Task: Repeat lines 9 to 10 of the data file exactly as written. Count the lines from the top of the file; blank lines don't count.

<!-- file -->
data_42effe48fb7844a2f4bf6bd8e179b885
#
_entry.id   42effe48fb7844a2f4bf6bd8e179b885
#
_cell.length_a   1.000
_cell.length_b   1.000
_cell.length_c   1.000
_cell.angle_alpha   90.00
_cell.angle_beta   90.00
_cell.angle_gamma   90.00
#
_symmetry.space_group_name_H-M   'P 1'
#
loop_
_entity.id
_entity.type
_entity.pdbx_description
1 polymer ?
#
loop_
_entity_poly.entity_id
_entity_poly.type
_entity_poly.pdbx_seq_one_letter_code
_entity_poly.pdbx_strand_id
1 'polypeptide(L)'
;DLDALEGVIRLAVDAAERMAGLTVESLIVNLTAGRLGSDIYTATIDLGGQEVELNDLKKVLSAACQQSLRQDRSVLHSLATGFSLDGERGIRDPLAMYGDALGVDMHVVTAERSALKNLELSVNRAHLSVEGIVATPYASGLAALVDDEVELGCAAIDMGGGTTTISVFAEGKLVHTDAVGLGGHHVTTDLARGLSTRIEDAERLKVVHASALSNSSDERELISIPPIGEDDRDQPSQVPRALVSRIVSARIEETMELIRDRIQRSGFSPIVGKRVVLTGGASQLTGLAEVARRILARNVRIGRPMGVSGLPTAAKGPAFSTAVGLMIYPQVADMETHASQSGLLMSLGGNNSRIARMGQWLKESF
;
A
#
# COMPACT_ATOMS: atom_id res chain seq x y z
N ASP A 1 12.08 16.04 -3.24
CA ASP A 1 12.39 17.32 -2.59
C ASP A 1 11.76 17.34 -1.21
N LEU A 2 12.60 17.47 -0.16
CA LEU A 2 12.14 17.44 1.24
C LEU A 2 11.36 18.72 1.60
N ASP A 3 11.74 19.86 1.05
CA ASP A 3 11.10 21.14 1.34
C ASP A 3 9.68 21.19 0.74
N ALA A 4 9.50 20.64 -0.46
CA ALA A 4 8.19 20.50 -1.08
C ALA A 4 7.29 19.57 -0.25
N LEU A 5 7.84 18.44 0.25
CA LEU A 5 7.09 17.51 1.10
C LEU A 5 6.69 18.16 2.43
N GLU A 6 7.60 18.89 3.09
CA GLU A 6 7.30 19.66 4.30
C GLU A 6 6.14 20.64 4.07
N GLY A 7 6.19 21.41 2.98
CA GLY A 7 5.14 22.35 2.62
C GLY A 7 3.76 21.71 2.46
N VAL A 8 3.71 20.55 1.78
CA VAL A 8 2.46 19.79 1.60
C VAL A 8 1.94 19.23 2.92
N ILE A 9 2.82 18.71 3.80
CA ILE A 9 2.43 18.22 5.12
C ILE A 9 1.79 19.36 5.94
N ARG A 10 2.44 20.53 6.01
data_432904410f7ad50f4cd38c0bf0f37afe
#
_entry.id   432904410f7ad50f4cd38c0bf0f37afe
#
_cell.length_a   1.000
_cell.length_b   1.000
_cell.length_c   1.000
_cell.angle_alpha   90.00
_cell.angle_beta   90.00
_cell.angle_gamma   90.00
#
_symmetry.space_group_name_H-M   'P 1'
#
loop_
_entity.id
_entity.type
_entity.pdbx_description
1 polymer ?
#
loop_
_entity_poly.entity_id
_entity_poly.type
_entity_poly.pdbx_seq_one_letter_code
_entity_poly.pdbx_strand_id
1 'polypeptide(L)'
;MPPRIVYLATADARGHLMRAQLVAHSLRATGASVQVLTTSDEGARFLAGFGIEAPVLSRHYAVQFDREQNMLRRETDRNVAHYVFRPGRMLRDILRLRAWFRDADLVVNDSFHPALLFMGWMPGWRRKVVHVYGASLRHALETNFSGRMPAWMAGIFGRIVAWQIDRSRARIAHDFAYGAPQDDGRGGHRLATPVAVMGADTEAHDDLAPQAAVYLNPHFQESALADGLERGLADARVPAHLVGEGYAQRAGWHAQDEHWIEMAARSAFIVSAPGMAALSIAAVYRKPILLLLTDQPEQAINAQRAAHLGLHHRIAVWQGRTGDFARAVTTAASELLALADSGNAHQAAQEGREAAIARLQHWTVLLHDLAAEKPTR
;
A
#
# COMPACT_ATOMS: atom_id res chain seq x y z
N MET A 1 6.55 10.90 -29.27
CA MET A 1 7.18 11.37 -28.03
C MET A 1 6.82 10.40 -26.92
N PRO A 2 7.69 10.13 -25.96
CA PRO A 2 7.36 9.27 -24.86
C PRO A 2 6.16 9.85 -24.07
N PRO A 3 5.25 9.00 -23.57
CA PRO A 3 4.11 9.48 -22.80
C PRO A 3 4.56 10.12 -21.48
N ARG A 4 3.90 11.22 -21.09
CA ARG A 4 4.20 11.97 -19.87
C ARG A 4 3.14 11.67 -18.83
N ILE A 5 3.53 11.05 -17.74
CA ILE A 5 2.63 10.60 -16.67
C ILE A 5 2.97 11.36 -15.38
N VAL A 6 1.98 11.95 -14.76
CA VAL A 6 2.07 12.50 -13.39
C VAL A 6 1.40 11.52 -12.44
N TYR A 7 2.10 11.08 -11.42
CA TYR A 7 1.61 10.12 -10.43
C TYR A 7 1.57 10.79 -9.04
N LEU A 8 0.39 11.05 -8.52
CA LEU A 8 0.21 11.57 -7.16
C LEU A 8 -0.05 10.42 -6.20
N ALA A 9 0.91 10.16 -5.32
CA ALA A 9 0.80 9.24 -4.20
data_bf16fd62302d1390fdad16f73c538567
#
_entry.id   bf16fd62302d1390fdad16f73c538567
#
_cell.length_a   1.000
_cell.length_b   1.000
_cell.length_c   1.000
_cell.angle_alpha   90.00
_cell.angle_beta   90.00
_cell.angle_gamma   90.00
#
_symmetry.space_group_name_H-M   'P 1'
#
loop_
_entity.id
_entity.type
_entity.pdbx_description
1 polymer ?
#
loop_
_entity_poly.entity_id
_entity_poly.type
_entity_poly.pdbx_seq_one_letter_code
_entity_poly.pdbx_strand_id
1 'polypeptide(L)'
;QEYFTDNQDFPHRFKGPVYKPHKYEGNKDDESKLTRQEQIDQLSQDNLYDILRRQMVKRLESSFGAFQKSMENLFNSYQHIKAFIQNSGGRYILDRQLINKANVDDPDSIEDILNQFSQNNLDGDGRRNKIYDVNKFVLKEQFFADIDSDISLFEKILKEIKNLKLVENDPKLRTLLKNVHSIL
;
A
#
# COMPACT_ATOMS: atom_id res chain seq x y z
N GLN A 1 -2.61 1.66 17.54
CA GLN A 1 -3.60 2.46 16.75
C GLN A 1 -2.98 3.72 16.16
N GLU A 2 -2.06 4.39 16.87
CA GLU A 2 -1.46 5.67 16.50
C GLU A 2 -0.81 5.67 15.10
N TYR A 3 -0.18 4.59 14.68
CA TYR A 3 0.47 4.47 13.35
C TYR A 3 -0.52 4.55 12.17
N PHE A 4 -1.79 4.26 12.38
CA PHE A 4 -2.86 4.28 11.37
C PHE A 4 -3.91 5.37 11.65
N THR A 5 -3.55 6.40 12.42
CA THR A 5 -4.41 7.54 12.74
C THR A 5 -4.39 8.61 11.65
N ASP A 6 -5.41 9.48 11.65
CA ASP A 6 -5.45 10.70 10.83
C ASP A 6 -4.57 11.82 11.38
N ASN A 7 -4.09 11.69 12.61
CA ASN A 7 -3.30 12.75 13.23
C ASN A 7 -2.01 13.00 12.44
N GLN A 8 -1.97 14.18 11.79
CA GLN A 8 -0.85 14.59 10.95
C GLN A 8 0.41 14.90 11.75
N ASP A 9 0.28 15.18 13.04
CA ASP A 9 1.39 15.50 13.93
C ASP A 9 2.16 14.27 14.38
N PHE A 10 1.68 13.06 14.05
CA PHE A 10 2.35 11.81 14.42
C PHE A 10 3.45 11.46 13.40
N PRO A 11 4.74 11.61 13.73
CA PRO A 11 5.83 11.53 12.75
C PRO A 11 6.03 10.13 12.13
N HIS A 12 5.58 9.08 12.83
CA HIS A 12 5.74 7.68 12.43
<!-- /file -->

_cell.angle_beta   90.00
_cell.angle_gamma   90.00